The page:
As we said to start Part I: we love Google Analytics (GA), we continue to recommend it, and we hope a bunch of y’all are using it. But Google Analytics ain’t perfect (for natural reasons) and neither are its competitors, so its flaws are here to stay.

We explained those (blameless) fundamental flaws in Part I, then gave three examples of GA problems beyond your control in Part II. Today, we’re wrapping up the series with three GA problems that ARE fixable (if broken for you) and some pointers for addressing them.

Broadly speaking, GA’s imperfections are (yet) another situation where it’s sanest and most practical to focus on the details you CAN control. Even if that’s cliché these days, it does underscore the reason that all of these “fixable problems” have to do with GA installation: you can’t control other people’s behavior, only your own (no less true for being a truism).

We’ll phrase these problems as questions, in rough order of their complexity:

#1 — Is Google Analytics installed on all pages?

As we mentioned in Part II, GA needs JavaScript to collect visitor data; to be more specific, GA can only collect data on a webpage if the page’s code contains a JavaScript “tag” (little piece of code). This means that any pages without GA’s tag have no way of collecting or sending visitor data, and thus, your GA dashboard won’t have any data for those pages.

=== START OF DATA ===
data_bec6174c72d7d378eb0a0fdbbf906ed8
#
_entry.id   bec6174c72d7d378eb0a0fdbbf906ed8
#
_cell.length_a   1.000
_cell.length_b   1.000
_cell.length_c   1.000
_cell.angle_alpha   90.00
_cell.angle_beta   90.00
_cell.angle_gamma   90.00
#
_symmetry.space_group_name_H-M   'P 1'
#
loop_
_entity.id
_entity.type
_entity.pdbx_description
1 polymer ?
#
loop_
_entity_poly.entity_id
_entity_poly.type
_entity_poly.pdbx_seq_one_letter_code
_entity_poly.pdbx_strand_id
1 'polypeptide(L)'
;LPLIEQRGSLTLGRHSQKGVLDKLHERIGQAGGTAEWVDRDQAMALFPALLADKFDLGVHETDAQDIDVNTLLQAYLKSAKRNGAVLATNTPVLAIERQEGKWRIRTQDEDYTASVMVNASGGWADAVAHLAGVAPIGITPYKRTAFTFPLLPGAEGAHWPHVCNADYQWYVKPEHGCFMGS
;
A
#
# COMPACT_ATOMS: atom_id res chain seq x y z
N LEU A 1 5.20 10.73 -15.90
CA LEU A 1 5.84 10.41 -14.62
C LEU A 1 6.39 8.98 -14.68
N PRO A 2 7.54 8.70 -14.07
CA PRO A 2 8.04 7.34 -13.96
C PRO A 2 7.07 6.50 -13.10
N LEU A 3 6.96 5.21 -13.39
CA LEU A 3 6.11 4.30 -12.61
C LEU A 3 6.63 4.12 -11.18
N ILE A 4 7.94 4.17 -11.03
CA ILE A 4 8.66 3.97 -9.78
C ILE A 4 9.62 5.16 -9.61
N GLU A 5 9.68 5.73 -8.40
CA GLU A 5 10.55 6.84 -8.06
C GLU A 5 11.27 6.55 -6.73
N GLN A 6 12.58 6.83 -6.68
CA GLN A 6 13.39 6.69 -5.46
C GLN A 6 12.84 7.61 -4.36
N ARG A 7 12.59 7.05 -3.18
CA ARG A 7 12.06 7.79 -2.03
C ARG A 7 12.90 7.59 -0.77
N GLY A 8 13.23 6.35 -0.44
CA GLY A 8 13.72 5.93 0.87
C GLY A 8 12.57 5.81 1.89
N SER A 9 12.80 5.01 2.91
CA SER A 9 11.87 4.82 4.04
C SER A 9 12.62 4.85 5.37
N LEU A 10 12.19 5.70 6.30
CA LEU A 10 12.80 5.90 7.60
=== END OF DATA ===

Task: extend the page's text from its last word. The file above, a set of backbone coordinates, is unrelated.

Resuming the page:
The likeliest cause of this issue is pretty normal: websites change. If you’ve added pages or made substantial edits since installing GA—and especially if you’ve overhauled your whole website—there’s a good chance the tag needs to be (re-)installed on certain pages. A quick acid test: if your traffic is struggling in a way that looks like this, then you might have just pinpointed your problem.

#2 — Is Google Analytics double-installed on any pages?

Call this the opposite problem: traffic data won’t be accurate if there are multiple tags in the page code. In simple terms, web browsers (like all programs) follow the instructions given to them (by code) in order, and the GA tag’s code basically says to the browser “when you get to me, tell GA to tally another visitor.” But once the browser has done that, it moves to the next command—and if there’s another tag, the browser will continue following instructions and ping GA a second time for the same visitor.

As you might expect, this can only inflate traffic figures—but because it’s a page-by-page issue and not usually a sitewide issue, the artificial surge in traffic isn’t always substantial. In fact, if the issue is isolated to pages with minimal traffic, it’d probably be hard to notice.

#3 — Is Google Analytics installed properly?

This last one is pretty broad, but to re-use what we said above, programs follow the instructions given—and those instructions presume (necessarily but often incorrectly) that the user has provided the program with complete and perfect information. Google Analytics, like any software, can’t give perfectly accurate results if you’re not giving it enough to work with (or if the information you’ve provided is just plain wrong).

As a gift in parting (and to offer broad answers to broad questions), we’ll share three useful resources for checking and fixing your GA issues. First: GA has its own Debugger Chrome extension. Second: if the OEM solution doesn’t interest you, a lot of places recommend a website called GA Checker. Third: for a deeper dive into GA issues, check out this guide from CrazyEgg.

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